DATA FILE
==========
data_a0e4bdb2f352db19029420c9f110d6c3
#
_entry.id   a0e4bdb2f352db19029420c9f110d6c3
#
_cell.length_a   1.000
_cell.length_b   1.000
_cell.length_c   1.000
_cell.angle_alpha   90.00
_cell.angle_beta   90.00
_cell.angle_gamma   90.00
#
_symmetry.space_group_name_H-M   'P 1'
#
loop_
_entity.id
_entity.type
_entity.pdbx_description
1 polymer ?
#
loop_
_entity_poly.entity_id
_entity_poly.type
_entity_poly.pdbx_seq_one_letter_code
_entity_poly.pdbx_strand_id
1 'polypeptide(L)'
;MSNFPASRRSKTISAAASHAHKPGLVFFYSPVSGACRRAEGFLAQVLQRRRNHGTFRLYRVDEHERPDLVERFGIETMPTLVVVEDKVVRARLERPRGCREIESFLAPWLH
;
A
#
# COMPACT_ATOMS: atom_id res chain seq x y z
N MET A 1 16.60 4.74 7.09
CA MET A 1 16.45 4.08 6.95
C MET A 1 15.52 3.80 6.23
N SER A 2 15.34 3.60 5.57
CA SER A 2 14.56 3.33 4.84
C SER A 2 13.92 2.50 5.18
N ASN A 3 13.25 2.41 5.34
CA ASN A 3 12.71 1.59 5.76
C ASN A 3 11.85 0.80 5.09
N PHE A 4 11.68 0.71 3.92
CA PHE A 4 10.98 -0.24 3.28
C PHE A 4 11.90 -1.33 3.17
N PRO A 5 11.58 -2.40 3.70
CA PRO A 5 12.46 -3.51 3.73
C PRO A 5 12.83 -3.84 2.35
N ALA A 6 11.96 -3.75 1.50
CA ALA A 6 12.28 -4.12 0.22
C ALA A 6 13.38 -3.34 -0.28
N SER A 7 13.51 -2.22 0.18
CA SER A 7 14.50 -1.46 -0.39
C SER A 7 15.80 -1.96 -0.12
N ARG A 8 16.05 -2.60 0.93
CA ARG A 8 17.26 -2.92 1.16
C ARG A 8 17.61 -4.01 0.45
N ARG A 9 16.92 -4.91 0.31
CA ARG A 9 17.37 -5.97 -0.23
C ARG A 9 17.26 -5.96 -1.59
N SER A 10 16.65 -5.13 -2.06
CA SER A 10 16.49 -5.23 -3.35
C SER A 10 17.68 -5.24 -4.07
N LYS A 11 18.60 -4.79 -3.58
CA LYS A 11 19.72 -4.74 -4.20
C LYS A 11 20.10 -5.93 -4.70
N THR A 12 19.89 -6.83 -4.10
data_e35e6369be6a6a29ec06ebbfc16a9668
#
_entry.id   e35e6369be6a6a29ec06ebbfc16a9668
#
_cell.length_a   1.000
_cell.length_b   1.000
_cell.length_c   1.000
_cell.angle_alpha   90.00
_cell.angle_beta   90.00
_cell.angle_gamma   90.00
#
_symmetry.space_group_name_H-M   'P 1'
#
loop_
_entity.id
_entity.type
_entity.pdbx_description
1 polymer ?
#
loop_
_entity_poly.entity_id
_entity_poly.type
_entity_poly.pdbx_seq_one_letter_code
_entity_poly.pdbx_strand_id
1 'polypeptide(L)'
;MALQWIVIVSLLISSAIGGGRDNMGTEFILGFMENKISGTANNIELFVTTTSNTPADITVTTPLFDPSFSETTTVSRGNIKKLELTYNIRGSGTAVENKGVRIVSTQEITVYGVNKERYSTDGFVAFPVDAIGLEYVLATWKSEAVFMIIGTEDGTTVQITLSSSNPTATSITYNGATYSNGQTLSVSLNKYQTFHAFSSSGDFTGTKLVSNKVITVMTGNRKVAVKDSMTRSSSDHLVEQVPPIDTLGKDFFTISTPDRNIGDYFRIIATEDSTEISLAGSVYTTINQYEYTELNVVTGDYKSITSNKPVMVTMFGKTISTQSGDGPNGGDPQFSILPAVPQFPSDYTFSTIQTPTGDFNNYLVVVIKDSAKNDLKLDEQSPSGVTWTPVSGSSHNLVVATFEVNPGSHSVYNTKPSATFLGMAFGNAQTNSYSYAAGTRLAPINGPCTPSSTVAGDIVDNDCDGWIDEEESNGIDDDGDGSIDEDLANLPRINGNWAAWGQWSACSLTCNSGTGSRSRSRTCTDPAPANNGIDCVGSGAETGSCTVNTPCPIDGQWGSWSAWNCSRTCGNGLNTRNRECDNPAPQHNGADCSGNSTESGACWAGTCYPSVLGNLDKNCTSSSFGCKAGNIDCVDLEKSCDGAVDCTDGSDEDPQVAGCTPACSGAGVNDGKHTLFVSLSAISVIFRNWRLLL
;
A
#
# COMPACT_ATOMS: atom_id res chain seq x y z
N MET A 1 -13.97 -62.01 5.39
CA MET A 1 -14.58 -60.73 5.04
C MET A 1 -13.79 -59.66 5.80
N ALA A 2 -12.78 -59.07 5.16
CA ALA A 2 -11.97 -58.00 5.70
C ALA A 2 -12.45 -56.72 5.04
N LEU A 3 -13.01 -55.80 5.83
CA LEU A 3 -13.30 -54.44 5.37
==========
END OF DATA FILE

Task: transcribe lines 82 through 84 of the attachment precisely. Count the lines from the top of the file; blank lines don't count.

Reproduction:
1 polymer ?
#
loop_